It is my viewpoint that the Bible does not need proof in order to be validated as a legitimate source  of truth.  The role of archaeology is to confirm what the Bible already reveals as history.  As I tell each of the groups who travel with me to Israel, archaeology is used not needing to prove the Bible’s historicity, but to reveal  the context in which the history of both the Hebrew and Christian Scriptures take place.  Simply, archaeology is used to enlighten its accuracy.  In a remarkable way, it sheds light on the stories of the Scriptures, without contradiction.

Israel Museum, Pilate Inscription

Pilate Inscription in Israel Museum, taken by Dr. DeLancey, Nov, 2012

In the words of an archaeologist, “In every instance where the findings of archaeology pertain to the Biblical record, the archaeological evidence confirms, sometimes in detailed fashion, the historical accuracy of Scripture. In those instances where the archaeological findings seem to be at variance with the Bible, the discrepancy lies with the archaeological evidence, (i.e., improper interpretation, lack of evidence, etc…) — not with the Bible.” (Dr. Bryant C. Wood, archaeologist, Associates for Biblical Research).

With this being said, an amazing find in 1961 took place at Caesarea.   While excavating the ancient theater built by King Herod in 18BC, the limestone block upon which the inscription was etched was discovered by Italian archaeologist Dr. Antonio Frova.  He found this stone being reused in the 4th century AD as part of the set of stairs leading up to the seating.  The discovering of the inscription laid to rest the debate about the historical accuracy about the man responsible for sentencing Jesus to death in Jerusalem.

The inscription is is 82 cm high and 65 cm wide.  The stone is on display in the Israel Museum in Jerusalem, while a fiberglass replica was placed near the palace area of this Mediterranean port city.

IMG_2569Pontius Pilate was the Roman Prefect of Judea who ruled from 26-32 AD.  It was Tiberius Caesar (who succeeded Augustus in 14 AD) who appointed Pilate.  Pilate, the 5th procurator of Judea, made his official residence in Caesarea, the Roman capital of this imperial province. . Other than a few bronze coins, this is the only occurrence of the name of Pontius Pilate in any ancient inscription.  The only information regarding this ruthless ruler comes from Josephus, the Jewish historian, and Philo of Alexandria.  Tacitus, a Roman historian, references Pilate when speaking of the cruel punishments inflicted by Nero upon the Christians.  He wrote that the name Christian was derived from Jesus Christ, “who was put to death when Tiberius was emperor by the procurator Pontius Pilate (Annals xv.44).”  With such limited references to Pilate, this is why the discovery of the inscription is so very significant.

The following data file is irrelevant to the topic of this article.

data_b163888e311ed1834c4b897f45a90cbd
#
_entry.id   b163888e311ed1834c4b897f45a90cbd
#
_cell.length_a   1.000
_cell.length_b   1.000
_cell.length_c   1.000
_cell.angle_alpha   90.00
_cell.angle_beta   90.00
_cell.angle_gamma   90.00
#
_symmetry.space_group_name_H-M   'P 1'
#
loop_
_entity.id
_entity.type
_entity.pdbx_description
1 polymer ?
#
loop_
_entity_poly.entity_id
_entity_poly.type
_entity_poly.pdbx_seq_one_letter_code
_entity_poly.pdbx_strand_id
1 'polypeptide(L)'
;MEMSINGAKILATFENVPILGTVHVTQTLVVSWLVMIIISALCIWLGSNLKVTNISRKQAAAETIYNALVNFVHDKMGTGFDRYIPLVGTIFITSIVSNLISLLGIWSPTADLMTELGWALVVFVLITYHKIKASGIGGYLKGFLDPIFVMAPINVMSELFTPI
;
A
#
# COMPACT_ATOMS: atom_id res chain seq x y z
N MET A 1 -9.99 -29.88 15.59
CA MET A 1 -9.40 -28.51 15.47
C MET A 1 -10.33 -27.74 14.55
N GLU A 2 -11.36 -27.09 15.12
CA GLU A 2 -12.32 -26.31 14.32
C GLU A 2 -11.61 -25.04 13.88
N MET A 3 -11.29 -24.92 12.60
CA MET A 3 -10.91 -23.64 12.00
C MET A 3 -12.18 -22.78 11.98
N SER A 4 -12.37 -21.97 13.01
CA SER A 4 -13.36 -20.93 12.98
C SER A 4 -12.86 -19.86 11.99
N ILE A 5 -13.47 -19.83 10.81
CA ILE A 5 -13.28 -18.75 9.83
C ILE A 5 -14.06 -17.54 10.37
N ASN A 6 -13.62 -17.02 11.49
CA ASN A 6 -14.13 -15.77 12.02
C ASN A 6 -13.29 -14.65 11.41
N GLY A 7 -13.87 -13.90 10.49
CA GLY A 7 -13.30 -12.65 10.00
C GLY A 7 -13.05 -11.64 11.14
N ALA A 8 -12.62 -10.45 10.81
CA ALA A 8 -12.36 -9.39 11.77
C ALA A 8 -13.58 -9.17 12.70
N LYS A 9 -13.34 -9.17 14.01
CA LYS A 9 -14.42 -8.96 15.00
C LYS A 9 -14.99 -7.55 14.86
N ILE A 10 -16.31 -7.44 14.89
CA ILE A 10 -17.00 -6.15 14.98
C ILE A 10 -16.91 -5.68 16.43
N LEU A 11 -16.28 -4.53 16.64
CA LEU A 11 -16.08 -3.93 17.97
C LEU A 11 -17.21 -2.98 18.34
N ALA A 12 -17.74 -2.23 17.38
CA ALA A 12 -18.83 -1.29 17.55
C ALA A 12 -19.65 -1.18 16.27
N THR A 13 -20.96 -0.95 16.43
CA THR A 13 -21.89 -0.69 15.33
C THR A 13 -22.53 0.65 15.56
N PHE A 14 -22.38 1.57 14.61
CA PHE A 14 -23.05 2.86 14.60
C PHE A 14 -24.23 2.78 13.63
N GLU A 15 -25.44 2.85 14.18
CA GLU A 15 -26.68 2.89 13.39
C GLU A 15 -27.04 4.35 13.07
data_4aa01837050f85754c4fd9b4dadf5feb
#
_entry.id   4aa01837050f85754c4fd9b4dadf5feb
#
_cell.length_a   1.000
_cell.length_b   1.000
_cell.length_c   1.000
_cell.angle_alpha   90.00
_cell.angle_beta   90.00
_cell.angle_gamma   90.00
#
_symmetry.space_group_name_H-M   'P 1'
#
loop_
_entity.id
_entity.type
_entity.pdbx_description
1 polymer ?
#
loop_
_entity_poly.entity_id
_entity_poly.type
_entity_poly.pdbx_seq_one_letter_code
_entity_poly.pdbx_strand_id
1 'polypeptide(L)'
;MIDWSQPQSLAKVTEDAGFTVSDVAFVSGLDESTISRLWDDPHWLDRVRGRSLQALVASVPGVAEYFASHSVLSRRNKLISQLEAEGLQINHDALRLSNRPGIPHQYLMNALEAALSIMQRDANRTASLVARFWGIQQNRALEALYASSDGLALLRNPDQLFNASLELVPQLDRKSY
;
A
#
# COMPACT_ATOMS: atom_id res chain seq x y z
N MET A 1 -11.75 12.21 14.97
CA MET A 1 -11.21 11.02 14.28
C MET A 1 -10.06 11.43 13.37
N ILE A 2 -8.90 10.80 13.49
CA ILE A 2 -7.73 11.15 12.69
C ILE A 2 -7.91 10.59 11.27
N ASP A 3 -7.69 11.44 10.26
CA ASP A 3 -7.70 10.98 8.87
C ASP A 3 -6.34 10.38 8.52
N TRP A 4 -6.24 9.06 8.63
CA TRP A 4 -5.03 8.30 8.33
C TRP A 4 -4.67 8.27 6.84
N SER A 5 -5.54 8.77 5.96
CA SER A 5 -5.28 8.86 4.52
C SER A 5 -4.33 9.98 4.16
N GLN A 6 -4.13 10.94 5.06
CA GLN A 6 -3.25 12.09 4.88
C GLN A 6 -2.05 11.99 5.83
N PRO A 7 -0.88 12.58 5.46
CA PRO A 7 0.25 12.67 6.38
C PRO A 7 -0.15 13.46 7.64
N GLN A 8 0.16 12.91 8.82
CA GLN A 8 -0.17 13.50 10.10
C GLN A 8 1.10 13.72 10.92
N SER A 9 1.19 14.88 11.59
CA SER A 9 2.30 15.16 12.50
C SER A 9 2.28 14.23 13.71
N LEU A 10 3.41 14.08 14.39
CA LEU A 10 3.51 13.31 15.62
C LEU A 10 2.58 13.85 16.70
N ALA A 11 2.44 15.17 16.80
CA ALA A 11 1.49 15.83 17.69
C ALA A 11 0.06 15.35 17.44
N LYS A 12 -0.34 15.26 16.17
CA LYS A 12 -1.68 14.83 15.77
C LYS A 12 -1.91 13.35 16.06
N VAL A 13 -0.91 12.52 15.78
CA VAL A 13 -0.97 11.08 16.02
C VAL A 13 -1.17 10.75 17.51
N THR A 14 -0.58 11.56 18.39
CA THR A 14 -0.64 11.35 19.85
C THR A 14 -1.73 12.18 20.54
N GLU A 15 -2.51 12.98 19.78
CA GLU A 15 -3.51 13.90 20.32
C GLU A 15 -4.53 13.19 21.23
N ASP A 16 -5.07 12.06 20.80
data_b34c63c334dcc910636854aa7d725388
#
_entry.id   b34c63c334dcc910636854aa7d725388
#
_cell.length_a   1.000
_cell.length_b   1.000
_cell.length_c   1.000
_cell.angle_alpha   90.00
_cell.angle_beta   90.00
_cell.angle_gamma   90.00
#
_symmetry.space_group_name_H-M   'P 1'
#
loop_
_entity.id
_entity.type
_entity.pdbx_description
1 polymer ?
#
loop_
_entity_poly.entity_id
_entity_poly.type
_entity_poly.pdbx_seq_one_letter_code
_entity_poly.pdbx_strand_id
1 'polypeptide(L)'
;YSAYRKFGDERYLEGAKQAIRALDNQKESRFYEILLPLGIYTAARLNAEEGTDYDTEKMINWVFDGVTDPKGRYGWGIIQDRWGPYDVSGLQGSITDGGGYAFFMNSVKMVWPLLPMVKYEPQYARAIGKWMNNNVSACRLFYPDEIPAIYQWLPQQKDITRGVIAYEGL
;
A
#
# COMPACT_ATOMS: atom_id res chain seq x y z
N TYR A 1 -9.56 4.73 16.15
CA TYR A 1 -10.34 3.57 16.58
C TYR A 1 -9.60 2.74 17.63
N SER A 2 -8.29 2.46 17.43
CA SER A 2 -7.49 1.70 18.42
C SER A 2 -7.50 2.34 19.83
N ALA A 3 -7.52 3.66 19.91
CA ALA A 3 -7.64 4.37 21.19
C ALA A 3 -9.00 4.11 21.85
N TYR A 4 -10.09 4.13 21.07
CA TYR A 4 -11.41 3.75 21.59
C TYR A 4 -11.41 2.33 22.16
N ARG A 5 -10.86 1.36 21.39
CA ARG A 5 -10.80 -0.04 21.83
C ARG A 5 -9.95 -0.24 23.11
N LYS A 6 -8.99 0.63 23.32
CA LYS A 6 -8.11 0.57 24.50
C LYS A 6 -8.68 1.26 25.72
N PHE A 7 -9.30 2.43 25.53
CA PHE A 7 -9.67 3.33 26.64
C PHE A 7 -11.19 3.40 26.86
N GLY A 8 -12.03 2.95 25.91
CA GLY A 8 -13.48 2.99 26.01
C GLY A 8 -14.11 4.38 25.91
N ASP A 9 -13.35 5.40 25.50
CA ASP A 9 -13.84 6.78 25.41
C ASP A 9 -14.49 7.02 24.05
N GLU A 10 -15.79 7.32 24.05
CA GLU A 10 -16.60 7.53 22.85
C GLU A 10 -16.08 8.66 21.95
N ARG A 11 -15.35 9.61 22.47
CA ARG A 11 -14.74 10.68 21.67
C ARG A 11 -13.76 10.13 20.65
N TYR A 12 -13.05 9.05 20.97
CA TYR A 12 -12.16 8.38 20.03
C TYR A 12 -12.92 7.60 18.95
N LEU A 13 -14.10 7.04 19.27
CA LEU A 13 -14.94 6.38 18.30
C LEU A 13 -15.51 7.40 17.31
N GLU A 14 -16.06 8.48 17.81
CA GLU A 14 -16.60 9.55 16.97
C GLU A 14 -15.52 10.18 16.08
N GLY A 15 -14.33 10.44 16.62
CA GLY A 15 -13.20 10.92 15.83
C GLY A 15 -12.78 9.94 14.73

While the Jews were allowed limited self-government under Roman rule, Pilate still ruled the land.  According to history, Pilate moved his army headquarters from Caesarea to Jerusalem, using the Antonia Fortress (located on the NW corner of the Temple Mount) as his base.  Of course this outraged the Jews, but this serves as the context of Pilate’s confrontation of Jesus once Caiaphas, the Jewish High Priest, handed Jesus over for judgement.  Pilate had traveled to Jerusalem in order to maintain order during the Passover observation that drew over 100,000 Jews to the Jerusalem Temple.

According to the Gospels, Pilate spoke to Jesus (John 18:33-19:12), and weighed the charges being brought against Him.  While Pilate seemingly tried to avoid judging Jesus, finding no case against Him, he finally had Jesus brutally scourged.  Finally, according to John 19:15-16 – “But they cried out, ‘Away with Him, away with Him!  Crucify Him!’  Pilate said to them, ‘Shall I crucify your King?’  The chief priests answered, ‘We have no king but Caesar!’  Then he (Pilate) delivered Him to them tobe crucified.  So they took Jesus and led Him away.”

And God’s redemptive plan continued to unfold…

 

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